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In college and afterward, I've heard and read a bit about Native American cultures. I've got some Indian blood in me, though I'm mostly white. It's mostly from the 'civilized tribes' of the eastern part of the US, tribes that farmed corn. There was apparently a relation and trade routes between these tribes going way up north, maybe up into Canada, down into the far South. There were kings and a well developed system of agriculture.
Agriculture is a huge thing Native Americans contributed to the world. Indian food found its way into many cuisines throughout the world. Hot peppers, bell peppers, and all those sorts of peppers originated in and were cultivated in the New World. Korean food didn't have red pepper until the Portuguese introduced it. Just about every dish is red over there. What would Korean food be like without red pepper? Many Asian cuisines eat it.
Indians contributed a wide variety of beans to the world's table, green beans, kidney beans, and many other beans. Indonesians eat pole beans and hot chilis and like barbecued corn. Corn is a crop that has made a major impact on the world. It provides a huge chunk of the calories grown. I was reading that it is the best crop in terms of calories per acre. There are also a large variety of squashes that came from Indian cultures. Corn was cultivated throughout Central America up through North America.
Southern cooking and 'soul food' contain a lot of Indian food. Slow cooked green beans with meat or fat in it, hominy, grits, greens cooked with animal fat, and corn bread are all Indian food. The recipes are different. Europeans introduced pork. Indians used to dry green beans and cook them with a piece of meat in them. Europeans introduced bacon.
Mexican food is a fushion of Indian and European food. There is a record that conquistadors ate tacos in what became Mexico City. It was probably 'soft' corn tortillas with fish and maybe some kind of peppers in it. Spanish later added cheese and pork. The Mejico/Aztecs also used to occasionally eat human flesh after the sacrifices. The Spanish introduced pork. A professor of mine in college said pork was believed to be popular because it tasted a lot like human flesh, just not as salty. Those Indians also used to eat dog and bred Chihuauas to eat. I'd very much prefer a modern taco to an ancient human flesh or dog taco. Aside from the diseases, I suspect the Conquistadors, in spite of the bloodshed and trickery, did the Indians a favor. IMO, the Mexican culture that followed those who survived the diseases was far superior to the previous one, with its human sacrifice, cannibalistic, genital-bleeding religion.
Indians in the eastern US grew corn, beans, and squash and also hunted. After some Spanish horses got loose they multiplied, and certain tribes left agriculture to chase buffalo around the plains. The horse cultures were mostly probably relatively new when the English arrived more than 100 years later.
Eastern Indian cultures had a downside. From what I've read, they were matriarchal. Englishmen used to joke about Cherokee women beating their husbands because when they'd try to work out a deal, the men would first say they had to ask their wives. I've read that pre-marriage some of the 'civilized tribes' were promiscuous, and if Cherokee married women committed adultery, the men considered it beneath themselves to get angry over it. A father didn't have a lot of rights. The culture was matriarchal and the most important man in a boy's life was his mother's brother, since he was a part of the mother's clan. What does that remind us of? It sounds like some families modern American culture... except that men generally get upset about infidelity.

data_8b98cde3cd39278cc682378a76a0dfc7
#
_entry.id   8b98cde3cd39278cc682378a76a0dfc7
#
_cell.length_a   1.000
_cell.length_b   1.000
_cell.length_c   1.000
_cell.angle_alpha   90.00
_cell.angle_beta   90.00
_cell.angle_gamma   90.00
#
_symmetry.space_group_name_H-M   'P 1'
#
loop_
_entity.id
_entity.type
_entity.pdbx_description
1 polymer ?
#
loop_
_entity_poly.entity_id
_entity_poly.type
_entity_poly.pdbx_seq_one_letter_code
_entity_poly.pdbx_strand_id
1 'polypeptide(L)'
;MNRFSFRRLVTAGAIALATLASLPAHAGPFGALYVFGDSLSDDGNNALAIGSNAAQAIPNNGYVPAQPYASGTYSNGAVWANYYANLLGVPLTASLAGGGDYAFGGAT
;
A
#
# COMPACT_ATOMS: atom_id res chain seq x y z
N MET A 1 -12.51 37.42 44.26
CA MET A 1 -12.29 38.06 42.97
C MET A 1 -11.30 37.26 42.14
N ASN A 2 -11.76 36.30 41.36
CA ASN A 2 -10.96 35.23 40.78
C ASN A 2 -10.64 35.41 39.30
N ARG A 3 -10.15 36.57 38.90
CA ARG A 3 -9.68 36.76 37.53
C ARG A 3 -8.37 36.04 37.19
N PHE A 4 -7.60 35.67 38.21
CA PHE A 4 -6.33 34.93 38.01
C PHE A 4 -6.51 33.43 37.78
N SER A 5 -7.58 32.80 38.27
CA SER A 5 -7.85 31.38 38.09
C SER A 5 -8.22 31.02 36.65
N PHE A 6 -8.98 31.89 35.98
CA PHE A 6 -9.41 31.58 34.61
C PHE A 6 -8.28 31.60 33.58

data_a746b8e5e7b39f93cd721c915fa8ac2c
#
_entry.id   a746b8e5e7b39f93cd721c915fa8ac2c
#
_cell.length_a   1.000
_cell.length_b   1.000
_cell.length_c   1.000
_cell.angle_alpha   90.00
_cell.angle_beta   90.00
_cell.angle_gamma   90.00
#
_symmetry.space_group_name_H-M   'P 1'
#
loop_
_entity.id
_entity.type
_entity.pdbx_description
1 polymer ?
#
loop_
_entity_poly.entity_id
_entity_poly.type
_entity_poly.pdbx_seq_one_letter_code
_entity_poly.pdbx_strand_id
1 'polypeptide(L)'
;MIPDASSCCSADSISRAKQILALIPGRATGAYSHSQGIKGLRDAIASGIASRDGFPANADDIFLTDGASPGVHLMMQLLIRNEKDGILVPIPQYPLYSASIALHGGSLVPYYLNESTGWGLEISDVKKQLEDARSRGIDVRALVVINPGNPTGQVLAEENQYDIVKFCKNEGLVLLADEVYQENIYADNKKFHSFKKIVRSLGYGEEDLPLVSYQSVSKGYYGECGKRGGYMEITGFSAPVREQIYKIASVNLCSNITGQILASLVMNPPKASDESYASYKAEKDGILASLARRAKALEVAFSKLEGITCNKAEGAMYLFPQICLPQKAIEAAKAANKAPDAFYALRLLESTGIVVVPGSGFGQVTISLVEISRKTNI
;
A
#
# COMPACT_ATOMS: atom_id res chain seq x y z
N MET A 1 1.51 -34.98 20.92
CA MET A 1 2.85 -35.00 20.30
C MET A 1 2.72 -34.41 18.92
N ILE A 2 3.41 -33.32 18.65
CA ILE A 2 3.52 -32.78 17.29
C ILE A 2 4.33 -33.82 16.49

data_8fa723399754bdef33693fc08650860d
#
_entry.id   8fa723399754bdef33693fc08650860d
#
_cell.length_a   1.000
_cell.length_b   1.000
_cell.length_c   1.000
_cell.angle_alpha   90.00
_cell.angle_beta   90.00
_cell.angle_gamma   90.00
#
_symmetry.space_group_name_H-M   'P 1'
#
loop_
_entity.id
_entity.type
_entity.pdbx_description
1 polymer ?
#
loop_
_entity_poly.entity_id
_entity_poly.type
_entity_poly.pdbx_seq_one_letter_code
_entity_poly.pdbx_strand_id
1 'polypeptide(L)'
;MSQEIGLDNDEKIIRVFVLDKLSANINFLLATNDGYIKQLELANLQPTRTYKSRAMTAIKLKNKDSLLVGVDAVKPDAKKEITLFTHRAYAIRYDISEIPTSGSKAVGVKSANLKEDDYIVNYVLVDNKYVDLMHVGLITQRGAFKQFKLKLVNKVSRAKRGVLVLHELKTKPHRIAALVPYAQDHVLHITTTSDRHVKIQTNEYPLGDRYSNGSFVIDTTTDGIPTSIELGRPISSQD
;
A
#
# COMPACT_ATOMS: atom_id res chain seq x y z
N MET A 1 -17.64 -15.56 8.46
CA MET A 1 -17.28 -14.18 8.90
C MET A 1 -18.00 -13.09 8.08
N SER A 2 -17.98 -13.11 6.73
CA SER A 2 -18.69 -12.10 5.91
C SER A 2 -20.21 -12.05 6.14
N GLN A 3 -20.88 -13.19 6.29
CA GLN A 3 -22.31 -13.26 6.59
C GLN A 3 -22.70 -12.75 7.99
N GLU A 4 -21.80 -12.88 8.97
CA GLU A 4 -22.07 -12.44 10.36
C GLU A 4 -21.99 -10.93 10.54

Some of the plains cultures were a lot more macho. The men cut poles for teepees, hunted buffalo, and fought wars. The women did just about everything else. The man was in charge in the family.
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Mr.Man: Very interesting & I agree about a lot of the stuff with Mexico. One thing to make mention of: there is A LOT (I can't make that as large or as bold as I'd like) of bullshit. As I understand it, the asking their wives about things part wasn't so much being whipped as it was consulting someone that (at the very least) would also be impacted by this decision. The women just weren't seen in a negative light in a lot of cultures. I even remember reading about the Mongols deliberately marrying women that were somewhat older than them because they figured they could give better advice!
I never actually got to know too much sexual history about anyone I did anything with (because it wasn't always sex & sometimes it wasn't anything at all). I always figured it was a bit odd for a man to be looking at a naked woman & to be thinking about her ex-boyfriend or husband or whoever. Any guy, really.
The mother's brother thing instead of their father is a bit weird, in my opinion. Not the worst thing I've ever heard of (apparently, in Islam, there is supposed to be consent of the father's brother for a woman to get married- kind of a thing where he's got "dibs" on his own niece).
If you're interested in these things, I know of a couple of good books. Don't know if you'd consider them history anthropology, culture, or what- but they definitely had GREAT insights to things & really made interesting points. I think possibly the most poignant was in Wisdom of the Native Americans (I think it was something Chief Seattle said). It was to the effect of: "Your whole culture is about getting other people to do things for you." I think this trait of always trying to "run" someone or something is at the core of problems. There's a slur "pindo" that's meant to convey that someone is this hapless creature that's very dependant on all kinds gadgets & gizmos, but I figure that urge to INDUCE is at the root of that.